NEW YORK – Everytown for Gun Safety, the country’s largest gun violence prevention organization, today filed an amicus brief highlighting the dangers of online gun sales without background checks and urging a Wisconsin court to allow a suit filed against Armslist.com by the family of Zina Daniel Haughton, who was fatally shot in 2012 in the Azana Spa shooting in Brookfield, Wisconsin, to move forward. Haughton’s husband was legally prohibited from owning a gun because he was subject to a domestic violence restraining order, but he was able to purchase one without a background check on Armslist.com, going on to kill Haughton and two of her colleagues.
The brief, prepared for Everytown by Kramer Levin Naftalis & Frankel LLP urges the Wisconsin Court of Appeals for the Third District to reverse the Milwaukee County Circuit Court’s decision to dismiss the case under the Communications Decency Act. The brief draws on Everytown’s extensive research expertise to illustrate the dangerousness of unlicensed online gun sales conducted without a background check.
STATEMENT FROM ERIC TIRSCHWELL, LITIGATION DIRECTOR FOR EVERYTOWN FOR GUN SAFETY:
“Prohibited from having guns by state and federal law, felons and domestic abusers like Zina Daniel Haughton’s killer frequently turn to online marketplaces as a way to get their hands on a gun with no background check and no questions asked. These marketplaces should not be shielded from lawsuits seeking to hold them accountable where they facilitate this type of criminal conduct.”
Daniel v. Armslist is a case stemming from the tragic murder of Zina Daniel Haughton and two of her coworkers at the Azana Spa in Brookfield, Wisconsin. Haughton had obtained a domestic violence restraining order against her husband which prohibited him under state and federal law from buying or possessing a firearm, but just two days later he was able to use Armslist to arrange the purchase of a handgun from an unlicensed seller, with no background check and no questions asked, for $500 in the parking lot of a McDonalds. The next day he used the gun to kill Haughton and two of her coworkers and injure four others, before killing himself.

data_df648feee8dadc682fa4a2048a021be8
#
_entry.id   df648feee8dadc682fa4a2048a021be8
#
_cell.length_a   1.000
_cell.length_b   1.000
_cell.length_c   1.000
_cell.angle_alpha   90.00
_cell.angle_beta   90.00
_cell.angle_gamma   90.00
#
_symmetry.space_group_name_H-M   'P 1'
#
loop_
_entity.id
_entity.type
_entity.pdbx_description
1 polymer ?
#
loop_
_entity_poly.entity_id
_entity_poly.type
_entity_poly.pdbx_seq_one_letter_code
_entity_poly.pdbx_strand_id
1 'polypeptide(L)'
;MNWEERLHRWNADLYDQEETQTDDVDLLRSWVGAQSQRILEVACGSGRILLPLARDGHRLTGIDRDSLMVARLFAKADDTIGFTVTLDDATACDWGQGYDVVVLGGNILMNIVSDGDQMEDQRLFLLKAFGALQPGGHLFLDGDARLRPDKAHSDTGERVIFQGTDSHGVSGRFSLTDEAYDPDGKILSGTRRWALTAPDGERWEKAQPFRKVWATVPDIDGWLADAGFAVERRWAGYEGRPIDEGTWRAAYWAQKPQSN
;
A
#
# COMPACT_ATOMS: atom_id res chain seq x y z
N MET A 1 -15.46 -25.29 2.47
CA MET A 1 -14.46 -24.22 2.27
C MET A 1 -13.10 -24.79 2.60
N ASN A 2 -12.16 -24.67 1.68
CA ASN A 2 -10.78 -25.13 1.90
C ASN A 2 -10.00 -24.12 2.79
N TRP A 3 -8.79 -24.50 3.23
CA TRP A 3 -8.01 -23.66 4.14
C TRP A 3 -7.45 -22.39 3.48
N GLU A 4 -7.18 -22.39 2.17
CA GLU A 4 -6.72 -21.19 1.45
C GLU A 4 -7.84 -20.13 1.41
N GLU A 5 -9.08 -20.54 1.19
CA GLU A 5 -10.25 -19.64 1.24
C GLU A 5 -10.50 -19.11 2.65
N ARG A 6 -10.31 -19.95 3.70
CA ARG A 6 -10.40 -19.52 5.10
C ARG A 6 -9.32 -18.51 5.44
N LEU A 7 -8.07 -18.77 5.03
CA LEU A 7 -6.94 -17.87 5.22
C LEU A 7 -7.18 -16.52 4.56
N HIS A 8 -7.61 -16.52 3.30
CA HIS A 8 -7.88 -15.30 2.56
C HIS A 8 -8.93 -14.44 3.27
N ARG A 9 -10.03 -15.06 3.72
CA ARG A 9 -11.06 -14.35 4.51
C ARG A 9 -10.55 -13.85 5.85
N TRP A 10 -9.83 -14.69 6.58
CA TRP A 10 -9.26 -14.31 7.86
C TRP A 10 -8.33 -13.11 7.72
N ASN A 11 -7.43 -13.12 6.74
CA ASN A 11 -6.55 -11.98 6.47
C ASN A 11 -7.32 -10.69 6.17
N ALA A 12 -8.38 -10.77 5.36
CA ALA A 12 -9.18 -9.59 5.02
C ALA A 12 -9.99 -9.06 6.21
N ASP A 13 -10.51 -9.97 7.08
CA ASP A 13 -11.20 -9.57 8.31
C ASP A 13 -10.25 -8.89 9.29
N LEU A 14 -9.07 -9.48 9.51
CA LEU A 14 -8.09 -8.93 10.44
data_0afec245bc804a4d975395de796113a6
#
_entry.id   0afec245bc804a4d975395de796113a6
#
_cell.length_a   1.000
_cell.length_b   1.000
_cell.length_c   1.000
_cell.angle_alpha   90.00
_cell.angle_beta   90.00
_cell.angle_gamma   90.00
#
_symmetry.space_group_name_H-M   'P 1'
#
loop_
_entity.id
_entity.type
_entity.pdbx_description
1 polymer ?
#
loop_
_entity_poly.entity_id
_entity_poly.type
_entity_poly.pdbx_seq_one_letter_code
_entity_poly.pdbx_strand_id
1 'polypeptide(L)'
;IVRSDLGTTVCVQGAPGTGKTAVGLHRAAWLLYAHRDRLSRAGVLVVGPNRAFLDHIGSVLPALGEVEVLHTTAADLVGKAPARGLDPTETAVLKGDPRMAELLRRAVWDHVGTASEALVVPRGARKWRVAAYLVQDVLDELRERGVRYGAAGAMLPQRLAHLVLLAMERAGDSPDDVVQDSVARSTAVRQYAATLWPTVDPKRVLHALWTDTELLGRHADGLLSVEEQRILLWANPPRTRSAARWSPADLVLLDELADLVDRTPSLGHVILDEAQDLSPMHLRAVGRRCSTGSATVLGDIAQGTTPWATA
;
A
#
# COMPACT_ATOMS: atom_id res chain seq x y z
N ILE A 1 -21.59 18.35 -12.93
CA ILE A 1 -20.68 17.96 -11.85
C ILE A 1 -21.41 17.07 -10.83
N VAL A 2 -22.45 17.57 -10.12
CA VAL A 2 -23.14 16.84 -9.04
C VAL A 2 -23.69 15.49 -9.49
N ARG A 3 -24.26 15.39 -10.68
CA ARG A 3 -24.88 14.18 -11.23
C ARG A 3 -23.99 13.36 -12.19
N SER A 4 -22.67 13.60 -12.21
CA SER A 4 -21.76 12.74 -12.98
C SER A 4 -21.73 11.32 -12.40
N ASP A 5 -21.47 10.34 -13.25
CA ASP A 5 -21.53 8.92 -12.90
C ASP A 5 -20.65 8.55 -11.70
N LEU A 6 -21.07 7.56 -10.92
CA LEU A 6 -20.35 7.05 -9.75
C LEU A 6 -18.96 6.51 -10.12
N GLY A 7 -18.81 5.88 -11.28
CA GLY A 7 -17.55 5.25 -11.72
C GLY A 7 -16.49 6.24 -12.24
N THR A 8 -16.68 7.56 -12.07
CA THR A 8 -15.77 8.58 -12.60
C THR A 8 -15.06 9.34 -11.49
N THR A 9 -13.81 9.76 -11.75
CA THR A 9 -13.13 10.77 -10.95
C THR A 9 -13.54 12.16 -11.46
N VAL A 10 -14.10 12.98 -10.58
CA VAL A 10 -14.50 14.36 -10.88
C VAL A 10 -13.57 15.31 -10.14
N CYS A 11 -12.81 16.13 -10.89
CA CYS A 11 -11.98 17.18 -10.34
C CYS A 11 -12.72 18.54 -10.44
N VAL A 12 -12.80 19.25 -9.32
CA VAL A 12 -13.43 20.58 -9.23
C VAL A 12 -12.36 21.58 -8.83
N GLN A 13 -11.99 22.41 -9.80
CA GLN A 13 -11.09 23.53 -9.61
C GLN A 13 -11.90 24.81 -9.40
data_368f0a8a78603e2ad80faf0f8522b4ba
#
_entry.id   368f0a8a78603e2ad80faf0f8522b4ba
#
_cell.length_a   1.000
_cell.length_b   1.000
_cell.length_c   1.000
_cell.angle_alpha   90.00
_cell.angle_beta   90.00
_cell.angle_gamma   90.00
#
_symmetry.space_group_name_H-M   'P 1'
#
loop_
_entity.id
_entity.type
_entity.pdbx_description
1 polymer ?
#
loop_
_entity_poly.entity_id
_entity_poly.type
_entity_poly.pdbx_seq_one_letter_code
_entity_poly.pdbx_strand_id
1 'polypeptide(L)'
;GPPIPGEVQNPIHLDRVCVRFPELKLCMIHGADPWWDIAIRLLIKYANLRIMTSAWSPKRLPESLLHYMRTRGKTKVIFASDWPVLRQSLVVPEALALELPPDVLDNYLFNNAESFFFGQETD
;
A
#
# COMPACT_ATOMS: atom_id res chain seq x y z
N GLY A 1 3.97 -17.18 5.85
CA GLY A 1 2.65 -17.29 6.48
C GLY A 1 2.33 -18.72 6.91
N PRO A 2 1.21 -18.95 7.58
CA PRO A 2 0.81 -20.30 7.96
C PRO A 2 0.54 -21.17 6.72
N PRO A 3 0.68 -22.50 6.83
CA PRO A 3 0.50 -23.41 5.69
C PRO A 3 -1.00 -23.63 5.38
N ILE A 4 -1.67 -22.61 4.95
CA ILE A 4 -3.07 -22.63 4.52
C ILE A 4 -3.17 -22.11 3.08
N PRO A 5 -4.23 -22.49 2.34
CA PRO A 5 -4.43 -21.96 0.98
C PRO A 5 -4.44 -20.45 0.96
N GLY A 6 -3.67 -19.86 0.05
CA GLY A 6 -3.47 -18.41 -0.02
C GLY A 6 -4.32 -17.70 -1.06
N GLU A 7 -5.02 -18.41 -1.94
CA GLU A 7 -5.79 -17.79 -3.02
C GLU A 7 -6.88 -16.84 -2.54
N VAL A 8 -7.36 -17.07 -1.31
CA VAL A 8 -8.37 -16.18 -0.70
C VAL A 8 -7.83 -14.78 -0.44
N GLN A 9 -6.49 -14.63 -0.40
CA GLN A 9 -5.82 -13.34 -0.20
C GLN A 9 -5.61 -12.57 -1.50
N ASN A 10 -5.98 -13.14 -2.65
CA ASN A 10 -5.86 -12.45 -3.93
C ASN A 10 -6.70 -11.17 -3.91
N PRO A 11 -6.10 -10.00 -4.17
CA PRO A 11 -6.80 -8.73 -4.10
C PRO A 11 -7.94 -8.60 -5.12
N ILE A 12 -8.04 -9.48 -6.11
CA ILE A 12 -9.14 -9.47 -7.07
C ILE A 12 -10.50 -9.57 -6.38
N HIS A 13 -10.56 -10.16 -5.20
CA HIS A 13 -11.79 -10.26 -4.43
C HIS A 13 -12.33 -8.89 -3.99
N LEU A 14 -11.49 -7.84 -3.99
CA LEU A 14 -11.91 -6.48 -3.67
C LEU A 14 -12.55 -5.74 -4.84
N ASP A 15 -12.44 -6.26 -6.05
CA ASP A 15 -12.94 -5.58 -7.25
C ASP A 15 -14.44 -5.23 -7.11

Zina Haughton’s estate, with the support of the Brady Center to Prevent Gun Violence, sued Armslist for negligently facilitating the sale. At the trial court level, the case was dismissed under an immunity provision in the Communications Decency Act. The act was originally intended to prevent libel suits against websites that allow users to publicly post.
The Everytown amicus brief presents Everytown’s research on the dangerousness of online gun marketplaces like Armslist that facilitate gun sales between strangers without a background check. Everytown’s research shows that these websites facilitate an enormous number of illegal firearms sales, with as many as 10 percent of online purchasers prohibited under state or federal law from possessing a firearm, and rates of domestic violence offenders seeking to purchase firearms 41 times higher than rates at licensed firearms dealers. The brief then goes on to discuss how the CDA should not negate Wisconsin’s common law negligence standard to protect a website facilitating these kinds of transactions.
The Kramer Levin legal team included Michael J. Dell and Karen S. Kennedy.